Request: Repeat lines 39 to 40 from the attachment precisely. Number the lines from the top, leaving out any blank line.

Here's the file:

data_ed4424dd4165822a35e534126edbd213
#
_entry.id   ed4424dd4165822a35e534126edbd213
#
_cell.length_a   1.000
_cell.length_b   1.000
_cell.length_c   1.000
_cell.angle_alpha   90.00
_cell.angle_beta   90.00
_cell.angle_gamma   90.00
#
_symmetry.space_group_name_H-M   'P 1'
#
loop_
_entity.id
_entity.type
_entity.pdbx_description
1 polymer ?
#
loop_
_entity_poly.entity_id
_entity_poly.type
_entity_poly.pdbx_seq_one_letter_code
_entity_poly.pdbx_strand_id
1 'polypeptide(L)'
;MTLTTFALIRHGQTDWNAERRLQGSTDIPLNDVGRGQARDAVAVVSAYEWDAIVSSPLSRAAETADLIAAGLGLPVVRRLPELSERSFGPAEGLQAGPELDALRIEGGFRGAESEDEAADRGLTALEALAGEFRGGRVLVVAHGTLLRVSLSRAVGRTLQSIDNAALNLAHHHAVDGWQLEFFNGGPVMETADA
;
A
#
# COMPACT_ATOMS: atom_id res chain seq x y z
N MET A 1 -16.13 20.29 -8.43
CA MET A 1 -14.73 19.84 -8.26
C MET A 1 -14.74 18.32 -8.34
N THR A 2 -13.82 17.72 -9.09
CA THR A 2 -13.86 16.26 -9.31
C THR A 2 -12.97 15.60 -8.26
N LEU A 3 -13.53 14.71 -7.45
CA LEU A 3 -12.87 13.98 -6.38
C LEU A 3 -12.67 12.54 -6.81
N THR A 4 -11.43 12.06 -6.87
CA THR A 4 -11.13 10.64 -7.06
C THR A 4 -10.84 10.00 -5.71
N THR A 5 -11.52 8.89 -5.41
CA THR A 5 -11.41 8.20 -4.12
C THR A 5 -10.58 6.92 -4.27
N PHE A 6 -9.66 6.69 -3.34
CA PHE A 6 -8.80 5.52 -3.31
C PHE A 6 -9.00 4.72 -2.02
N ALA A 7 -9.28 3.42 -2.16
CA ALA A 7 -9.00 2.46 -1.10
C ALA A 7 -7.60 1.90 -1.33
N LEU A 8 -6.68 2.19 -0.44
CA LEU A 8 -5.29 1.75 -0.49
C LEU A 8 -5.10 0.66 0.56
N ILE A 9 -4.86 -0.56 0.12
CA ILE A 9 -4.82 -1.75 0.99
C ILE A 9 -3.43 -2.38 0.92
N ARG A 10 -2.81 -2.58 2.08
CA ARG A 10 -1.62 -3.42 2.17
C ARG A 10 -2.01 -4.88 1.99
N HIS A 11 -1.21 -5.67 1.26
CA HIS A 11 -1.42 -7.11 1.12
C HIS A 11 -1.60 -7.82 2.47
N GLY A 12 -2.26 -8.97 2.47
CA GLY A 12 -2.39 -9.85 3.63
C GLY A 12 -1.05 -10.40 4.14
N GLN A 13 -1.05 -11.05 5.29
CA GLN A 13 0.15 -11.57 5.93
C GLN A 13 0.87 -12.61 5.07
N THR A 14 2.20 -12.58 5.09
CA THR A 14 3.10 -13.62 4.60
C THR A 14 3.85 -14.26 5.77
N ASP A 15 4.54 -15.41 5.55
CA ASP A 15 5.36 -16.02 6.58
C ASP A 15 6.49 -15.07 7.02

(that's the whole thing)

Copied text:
C LEU A 3 -12.67 12.54 -6.81
N THR A 4 -11.43 12.06 -6.87